Football fandom : football fan identity and identification at Luton Town Football Club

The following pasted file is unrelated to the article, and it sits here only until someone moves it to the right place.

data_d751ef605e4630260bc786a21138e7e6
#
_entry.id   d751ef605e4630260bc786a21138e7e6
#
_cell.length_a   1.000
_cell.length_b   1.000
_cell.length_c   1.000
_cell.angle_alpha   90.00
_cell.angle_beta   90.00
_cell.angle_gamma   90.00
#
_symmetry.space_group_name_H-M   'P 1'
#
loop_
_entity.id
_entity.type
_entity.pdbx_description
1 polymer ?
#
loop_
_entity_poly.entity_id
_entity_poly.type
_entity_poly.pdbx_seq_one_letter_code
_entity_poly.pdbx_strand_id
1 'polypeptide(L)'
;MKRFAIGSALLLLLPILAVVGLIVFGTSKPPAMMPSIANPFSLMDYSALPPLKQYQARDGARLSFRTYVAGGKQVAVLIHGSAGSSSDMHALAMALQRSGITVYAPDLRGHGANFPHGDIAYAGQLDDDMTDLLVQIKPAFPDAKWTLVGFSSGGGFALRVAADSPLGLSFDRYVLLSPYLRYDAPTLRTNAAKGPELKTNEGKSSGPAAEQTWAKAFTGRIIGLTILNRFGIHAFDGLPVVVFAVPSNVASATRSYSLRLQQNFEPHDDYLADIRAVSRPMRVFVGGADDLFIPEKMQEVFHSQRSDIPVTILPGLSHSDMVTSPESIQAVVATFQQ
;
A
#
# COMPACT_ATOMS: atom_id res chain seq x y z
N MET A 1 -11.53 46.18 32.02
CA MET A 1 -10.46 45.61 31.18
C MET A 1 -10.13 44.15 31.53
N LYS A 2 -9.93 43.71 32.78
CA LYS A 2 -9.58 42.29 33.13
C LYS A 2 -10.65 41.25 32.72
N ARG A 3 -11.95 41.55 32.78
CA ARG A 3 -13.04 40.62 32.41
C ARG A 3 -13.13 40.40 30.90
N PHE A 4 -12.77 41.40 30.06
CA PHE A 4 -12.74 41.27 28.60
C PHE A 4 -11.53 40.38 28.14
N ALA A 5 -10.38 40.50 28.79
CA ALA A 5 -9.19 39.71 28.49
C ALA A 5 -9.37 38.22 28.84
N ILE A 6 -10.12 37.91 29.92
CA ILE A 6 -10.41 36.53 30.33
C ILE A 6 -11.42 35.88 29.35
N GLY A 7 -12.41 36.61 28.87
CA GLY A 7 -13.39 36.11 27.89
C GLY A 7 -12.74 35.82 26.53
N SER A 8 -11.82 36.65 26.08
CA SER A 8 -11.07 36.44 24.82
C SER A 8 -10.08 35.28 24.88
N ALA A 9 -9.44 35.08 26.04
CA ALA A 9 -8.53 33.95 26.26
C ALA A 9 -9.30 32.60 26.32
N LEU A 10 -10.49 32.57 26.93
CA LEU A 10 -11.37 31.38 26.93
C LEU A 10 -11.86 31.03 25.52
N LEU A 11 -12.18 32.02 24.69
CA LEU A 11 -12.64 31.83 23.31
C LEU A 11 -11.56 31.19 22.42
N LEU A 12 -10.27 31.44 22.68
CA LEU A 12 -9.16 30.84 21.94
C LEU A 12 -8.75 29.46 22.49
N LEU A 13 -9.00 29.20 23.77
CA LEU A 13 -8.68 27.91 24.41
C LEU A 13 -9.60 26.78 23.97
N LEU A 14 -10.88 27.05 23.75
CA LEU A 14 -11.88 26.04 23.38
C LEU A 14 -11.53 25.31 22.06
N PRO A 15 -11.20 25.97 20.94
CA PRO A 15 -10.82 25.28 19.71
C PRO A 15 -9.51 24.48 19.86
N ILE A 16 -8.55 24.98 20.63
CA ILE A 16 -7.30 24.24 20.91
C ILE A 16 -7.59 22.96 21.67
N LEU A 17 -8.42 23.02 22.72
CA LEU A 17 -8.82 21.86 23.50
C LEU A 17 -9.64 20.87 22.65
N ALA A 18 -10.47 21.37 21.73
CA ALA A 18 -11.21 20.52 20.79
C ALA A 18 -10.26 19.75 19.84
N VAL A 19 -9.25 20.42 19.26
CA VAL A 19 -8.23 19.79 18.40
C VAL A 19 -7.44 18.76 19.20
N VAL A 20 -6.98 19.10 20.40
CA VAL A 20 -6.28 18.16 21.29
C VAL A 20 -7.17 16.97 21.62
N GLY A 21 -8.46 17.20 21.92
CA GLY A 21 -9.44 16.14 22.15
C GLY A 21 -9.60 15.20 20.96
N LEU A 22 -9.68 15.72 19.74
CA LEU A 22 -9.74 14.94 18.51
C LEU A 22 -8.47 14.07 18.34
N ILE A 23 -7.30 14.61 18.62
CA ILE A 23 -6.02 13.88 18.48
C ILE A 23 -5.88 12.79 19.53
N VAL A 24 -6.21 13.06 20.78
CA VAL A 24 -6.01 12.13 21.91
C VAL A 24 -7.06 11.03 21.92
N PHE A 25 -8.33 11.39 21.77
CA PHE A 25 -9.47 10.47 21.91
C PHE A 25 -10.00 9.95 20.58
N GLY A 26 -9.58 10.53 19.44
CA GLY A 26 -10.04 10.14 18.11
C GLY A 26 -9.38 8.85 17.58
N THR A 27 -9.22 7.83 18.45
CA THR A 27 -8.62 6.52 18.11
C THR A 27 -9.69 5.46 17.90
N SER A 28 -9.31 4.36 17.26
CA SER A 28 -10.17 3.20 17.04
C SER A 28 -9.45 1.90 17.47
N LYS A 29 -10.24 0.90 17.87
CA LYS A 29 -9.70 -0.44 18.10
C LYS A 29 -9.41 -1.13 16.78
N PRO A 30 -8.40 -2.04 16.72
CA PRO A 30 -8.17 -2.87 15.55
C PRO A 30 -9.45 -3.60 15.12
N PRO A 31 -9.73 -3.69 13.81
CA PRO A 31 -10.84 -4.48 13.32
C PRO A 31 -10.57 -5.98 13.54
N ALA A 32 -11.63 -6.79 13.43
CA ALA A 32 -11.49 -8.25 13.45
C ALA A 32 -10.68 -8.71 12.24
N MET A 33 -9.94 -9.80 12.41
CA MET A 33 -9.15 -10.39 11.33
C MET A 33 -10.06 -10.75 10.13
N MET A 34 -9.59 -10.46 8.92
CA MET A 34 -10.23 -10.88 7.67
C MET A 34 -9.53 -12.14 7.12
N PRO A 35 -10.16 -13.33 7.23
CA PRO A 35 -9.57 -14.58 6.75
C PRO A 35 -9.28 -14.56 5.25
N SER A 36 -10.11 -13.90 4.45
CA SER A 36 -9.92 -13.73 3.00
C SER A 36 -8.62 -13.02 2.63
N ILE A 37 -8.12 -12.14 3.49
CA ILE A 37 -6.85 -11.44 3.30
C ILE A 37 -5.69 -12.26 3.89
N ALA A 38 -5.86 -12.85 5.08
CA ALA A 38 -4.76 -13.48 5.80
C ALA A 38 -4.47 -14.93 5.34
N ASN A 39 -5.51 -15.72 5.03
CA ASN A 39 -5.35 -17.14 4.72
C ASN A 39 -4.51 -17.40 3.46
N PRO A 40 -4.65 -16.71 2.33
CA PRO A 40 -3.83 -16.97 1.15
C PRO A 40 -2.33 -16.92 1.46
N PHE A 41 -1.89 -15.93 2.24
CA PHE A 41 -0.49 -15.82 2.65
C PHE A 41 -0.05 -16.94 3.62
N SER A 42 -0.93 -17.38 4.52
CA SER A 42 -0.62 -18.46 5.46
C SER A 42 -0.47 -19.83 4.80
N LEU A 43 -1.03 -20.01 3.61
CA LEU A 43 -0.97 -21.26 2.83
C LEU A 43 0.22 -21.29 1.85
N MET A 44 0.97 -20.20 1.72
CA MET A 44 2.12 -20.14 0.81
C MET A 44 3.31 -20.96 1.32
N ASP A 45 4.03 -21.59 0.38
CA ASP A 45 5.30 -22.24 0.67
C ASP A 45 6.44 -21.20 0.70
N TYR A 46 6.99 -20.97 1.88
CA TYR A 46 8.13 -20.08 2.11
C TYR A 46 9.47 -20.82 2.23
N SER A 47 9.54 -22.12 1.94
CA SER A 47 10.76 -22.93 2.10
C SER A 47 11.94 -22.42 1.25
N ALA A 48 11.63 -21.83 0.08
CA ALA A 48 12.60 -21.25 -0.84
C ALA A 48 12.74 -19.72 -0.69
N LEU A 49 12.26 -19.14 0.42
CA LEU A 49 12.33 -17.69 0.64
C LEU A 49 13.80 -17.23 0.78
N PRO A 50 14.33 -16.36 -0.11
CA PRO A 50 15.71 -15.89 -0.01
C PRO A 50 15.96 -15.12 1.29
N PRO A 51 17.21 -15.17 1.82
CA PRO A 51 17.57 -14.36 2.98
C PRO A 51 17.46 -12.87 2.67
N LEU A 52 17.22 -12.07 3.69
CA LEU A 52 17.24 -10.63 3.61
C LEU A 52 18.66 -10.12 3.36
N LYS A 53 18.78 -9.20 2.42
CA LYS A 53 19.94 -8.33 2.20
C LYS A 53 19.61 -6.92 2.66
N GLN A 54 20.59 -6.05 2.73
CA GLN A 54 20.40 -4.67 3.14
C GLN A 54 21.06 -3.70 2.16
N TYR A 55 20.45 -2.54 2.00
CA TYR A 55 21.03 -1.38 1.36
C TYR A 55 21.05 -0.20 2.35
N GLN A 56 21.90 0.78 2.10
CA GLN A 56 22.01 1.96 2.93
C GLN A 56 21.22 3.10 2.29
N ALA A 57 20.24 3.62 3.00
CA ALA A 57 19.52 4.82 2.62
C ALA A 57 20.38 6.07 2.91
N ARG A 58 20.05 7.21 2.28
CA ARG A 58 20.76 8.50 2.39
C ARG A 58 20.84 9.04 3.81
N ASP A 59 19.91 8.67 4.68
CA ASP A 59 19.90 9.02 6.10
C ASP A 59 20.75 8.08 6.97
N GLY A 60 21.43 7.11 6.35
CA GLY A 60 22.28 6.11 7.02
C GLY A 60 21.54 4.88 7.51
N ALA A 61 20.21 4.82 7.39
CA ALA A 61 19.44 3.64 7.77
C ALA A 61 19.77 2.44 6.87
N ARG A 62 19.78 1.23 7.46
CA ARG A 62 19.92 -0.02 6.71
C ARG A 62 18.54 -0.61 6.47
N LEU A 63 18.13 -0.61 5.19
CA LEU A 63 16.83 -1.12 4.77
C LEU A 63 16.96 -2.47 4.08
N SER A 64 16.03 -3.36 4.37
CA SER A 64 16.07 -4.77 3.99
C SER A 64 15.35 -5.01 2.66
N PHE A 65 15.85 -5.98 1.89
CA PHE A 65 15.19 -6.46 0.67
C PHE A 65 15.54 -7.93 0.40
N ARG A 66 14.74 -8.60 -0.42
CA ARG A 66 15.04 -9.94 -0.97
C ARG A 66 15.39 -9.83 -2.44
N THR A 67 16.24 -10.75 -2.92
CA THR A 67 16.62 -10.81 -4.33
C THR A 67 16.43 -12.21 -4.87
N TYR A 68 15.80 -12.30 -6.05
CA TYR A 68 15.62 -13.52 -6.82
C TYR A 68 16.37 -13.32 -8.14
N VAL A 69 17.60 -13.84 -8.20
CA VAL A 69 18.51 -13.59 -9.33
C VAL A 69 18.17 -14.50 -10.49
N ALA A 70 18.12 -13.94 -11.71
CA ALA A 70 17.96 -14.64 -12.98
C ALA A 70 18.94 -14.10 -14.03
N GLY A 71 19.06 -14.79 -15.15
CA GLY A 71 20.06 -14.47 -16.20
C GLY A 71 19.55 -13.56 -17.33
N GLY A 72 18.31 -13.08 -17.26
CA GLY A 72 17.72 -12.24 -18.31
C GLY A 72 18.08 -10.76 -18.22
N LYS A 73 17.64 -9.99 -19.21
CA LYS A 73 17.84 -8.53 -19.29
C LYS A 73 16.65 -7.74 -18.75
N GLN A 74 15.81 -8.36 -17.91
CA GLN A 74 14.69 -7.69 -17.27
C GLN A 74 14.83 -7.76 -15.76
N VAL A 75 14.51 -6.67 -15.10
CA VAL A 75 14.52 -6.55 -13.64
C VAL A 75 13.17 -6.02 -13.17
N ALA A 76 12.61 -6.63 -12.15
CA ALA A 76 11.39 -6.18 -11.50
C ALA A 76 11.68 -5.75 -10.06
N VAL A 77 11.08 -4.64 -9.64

This study examines football fan identity and identification within the Nationwide football league in England. A preliminary examination of the literature concludes that research on fan identity with sports teams in general, focuses primarily upon the behavioural consequences of fan identification. More specific research on the football fan concentrates predominantly upon either the F.A. Premier League or the deviant fan. The research thus attempts to fill a void in knowledge by examining football fan identification of fans of less successful football teams, using a social identity theory framework. Employing a mixed-methods research design, and an embedded case study approach, the study investigates those factors that influence fan identification at Luton Town Football Club. Methods used were those of observation/participant observation, a large scale fan survey, and indepth semi-structured interviews with fans. As part of the fan survey, the sport spectator identification scale (Wann and Branscombe, 1993), revealed a fan population that was highly identified with Luton Town. Levels of fan identification were similar across age, gender, and length of support of the club. Subsequent survey and interview data allowed six themes related to this fan identification to emerge: these being the extent of fan identification; the antecedents of fan identification; the maintenance of fan identification; the effects of fan identification upon behaviour; the influence of the cultural identity within which fan identities are enacted; and the relationship between the fan and the football club. Analysis of these themes yields a model of football fan identification which can be adapted to fans of other football clubs, or fans within other contexts. It was concluded that whenever such identification provides positive social and psychological consequences for fans, levels of identification with the club remain high. For these fans, it is the process of identification with the club that is the most important component of fandom. By contrast, where the individual derives fewer benefits from fandom, identification remains low. For such less identified fans, other factors, such as the quality of facilities or team performance, become more meaningful. The findings from the study indicate that social identity theory is an appropriate framework with which to explore the concept of football fan identification.